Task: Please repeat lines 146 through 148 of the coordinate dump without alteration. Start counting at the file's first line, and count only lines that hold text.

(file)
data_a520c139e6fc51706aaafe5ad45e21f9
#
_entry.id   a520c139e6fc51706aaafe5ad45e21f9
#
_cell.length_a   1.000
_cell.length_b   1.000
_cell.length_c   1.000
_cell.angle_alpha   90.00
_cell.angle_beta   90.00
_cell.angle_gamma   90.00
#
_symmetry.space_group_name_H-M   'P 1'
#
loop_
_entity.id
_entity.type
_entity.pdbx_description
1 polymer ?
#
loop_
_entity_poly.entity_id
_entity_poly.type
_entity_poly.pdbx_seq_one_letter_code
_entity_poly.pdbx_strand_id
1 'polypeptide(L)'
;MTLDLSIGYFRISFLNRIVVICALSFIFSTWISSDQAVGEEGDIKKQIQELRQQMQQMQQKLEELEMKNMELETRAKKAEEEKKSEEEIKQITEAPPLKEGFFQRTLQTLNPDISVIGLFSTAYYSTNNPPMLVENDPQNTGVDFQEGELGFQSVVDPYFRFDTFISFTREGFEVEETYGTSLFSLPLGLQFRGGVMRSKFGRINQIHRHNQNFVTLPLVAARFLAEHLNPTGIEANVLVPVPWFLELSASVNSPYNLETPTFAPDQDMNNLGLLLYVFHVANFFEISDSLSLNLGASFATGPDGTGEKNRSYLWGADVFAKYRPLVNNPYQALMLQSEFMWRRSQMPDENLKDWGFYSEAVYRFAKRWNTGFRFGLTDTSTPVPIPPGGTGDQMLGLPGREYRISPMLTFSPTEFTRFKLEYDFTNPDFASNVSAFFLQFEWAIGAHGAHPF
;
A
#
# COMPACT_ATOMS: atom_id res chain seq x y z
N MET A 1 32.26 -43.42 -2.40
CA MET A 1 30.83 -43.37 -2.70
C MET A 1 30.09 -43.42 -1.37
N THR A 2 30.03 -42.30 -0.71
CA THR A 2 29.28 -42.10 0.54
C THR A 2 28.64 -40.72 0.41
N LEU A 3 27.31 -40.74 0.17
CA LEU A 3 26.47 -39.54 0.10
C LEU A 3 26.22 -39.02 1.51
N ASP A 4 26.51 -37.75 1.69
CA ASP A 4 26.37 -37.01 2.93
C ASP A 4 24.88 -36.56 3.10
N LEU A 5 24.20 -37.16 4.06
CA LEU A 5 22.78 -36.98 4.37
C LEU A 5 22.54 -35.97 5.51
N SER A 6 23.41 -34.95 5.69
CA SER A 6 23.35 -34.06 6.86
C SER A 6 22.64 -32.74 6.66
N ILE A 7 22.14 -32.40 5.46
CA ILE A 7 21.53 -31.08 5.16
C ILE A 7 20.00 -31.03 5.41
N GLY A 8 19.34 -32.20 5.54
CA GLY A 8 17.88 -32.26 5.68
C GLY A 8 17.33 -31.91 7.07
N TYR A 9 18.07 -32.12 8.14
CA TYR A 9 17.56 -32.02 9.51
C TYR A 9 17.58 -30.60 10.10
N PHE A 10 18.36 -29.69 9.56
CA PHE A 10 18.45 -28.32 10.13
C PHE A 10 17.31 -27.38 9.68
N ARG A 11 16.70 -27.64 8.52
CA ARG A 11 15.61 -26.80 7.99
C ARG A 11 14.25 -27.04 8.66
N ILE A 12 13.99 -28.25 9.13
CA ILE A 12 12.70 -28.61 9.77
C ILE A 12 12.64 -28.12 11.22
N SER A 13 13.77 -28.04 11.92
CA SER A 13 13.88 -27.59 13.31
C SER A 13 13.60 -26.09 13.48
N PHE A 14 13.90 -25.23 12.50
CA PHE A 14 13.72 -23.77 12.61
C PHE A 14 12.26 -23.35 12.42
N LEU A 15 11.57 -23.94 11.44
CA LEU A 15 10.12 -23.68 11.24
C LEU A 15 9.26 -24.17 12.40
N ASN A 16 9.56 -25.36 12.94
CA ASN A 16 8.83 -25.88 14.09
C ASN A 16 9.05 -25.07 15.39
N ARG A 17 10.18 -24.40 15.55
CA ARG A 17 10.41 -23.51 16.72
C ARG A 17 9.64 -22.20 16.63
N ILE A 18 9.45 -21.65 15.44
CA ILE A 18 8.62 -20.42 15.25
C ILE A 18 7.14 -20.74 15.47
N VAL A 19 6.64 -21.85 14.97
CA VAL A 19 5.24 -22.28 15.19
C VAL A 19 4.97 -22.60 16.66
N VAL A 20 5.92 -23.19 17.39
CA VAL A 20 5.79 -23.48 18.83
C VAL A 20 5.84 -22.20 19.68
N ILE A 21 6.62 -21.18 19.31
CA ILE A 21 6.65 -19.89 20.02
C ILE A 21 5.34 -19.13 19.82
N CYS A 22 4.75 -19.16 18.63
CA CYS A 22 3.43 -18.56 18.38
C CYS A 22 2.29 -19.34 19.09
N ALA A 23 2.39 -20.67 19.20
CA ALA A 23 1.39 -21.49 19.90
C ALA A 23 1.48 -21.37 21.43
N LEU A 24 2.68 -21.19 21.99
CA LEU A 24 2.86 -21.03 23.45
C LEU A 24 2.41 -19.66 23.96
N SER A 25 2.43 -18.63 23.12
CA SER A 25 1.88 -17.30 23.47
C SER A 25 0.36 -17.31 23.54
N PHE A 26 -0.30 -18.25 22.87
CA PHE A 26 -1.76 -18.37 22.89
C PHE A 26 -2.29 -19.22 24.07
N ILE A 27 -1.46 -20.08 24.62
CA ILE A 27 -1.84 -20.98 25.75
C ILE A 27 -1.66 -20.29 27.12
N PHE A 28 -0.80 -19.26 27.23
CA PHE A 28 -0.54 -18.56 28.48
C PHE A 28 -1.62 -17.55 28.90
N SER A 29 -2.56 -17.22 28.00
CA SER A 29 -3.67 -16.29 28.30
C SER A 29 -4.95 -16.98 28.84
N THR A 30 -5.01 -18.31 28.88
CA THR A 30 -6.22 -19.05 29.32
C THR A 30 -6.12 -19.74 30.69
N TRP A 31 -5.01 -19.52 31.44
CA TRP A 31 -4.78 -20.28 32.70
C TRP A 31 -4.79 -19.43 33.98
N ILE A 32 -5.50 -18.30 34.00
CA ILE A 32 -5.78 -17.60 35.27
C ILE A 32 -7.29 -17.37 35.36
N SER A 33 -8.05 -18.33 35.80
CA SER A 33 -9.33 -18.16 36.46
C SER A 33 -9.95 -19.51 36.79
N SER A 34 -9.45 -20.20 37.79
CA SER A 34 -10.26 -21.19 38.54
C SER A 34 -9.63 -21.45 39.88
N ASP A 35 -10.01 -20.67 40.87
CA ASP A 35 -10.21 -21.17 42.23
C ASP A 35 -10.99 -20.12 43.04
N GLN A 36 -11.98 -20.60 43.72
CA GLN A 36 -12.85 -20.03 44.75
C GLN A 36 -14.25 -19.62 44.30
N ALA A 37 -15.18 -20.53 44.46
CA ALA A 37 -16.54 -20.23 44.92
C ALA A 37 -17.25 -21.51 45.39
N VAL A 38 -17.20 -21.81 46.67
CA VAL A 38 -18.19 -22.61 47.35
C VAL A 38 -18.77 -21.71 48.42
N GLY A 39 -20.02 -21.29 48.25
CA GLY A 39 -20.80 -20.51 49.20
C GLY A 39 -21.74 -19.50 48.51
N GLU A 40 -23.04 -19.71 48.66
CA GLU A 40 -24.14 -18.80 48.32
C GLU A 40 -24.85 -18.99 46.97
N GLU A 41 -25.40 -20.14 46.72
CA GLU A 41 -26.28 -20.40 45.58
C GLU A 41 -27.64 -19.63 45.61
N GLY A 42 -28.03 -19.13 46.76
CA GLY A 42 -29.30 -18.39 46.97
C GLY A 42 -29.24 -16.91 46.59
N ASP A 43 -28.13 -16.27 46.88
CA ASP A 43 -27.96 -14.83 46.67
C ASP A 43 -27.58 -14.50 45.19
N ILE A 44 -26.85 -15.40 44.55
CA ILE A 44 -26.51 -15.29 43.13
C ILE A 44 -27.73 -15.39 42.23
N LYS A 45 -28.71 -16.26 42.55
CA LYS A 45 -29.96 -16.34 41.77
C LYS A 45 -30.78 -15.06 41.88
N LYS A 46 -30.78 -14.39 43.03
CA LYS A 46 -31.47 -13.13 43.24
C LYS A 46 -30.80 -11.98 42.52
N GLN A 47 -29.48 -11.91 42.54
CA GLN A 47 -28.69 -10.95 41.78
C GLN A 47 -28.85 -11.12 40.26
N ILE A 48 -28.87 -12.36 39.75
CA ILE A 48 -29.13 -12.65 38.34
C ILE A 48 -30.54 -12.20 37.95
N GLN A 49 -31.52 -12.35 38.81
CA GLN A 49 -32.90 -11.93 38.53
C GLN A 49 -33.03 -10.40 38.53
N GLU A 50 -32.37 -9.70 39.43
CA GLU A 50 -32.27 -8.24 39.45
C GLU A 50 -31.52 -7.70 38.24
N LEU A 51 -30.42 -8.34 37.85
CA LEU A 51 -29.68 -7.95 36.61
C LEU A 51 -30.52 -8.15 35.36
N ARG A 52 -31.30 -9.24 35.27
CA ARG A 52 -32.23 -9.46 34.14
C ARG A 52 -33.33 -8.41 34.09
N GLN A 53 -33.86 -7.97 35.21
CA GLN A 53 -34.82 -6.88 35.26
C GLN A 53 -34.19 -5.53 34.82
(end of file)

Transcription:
CA GLY A 39 -20.80 -20.51 49.20
C GLY A 39 -21.74 -19.50 48.51
N GLU A 40 -23.04 -19.71 48.66